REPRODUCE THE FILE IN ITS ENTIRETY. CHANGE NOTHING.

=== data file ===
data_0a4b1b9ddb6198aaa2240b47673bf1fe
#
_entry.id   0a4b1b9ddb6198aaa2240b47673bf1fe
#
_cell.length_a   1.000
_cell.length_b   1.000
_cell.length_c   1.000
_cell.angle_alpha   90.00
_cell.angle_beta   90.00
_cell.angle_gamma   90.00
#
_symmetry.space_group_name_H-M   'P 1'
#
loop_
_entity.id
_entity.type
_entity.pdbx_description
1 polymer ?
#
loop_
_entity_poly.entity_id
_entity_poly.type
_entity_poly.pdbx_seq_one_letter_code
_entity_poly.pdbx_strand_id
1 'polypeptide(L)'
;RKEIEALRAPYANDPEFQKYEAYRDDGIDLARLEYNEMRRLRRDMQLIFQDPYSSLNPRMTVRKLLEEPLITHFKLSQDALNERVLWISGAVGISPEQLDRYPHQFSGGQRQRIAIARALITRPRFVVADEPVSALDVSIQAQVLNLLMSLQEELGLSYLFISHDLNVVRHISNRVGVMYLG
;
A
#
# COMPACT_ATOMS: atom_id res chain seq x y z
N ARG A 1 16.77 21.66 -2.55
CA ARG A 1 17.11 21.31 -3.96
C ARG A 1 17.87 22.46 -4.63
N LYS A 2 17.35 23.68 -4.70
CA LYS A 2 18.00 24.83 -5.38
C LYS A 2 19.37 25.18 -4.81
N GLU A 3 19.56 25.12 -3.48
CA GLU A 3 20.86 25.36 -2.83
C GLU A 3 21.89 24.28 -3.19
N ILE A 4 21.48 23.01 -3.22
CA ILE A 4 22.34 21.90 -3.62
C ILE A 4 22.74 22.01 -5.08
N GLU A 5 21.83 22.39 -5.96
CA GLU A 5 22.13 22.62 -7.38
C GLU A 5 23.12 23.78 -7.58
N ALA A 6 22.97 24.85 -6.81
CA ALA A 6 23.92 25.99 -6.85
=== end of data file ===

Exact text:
data_0a4b1b9ddb6198aaa2240b47673bf1fe
#
_entry.id   0a4b1b9ddb6198aaa2240b47673bf1fe
#
_cell.length_a   1.000
_cell.length_b   1.000
_cell.length_c   1.000
_cell.angle_alpha   90.00
_cell.angle_beta   90.00
_cell.angle_gamma   90.00
#
_symmetry.space_group_name_H-M   'P 1'
#
loop_
_entity.id
_entity.type
_entity.pdbx_description
1 polymer ?
#
loop_
_entity_poly.entity_id
_entity_poly.type
_entity_poly.pdbx_seq_one_letter_code
_entity_poly.pdbx_strand_id
1 'polypeptide(L)'
;RKEIEALRAPYANDPEFQKYEAYRDDGIDLARLEYNEMRRLRRDMQLIFQDPYSSLNPRMTVRKLLEEPLITHFKLSQDALNERVLWISGAVGISPEQLDRYPHQFSGGQRQRIAIARALITRPRFVVADEPVSALDVSIQAQVLNLLMSLQEELGLSYLFISHDLNVVRHISNRVGVMYLG
;
A
#
# COMPACT_ATOMS: atom_id res chain seq x y z
N ARG A 1 16.77 21.66 -2.55
CA ARG A 1 17.11 21.31 -3.96
C ARG A 1 17.87 22.46 -4.63
N LYS A 2 17.35 23.68 -4.70
CA LYS A 2 18.00 24.83 -5.38
C LYS A 2 19.37 25.18 -4.81
N GLU A 3 19.56 25.12 -3.48
CA GLU A 3 20.86 25.36 -2.83
C GLU A 3 21.89 24.28 -3.19
N ILE A 4 21.48 23.01 -3.22
CA ILE A 4 22.34 21.90 -3.62
C ILE A 4 22.74 22.01 -5.08
N GLU A 5 21.83 22.39 -5.96
CA GLU A 5 22.13 22.62 -7.38
C GLU A 5 23.12 23.78 -7.58
N ALA A 6 22.97 24.85 -6.81
CA ALA A 6 23.92 25.99 -6.85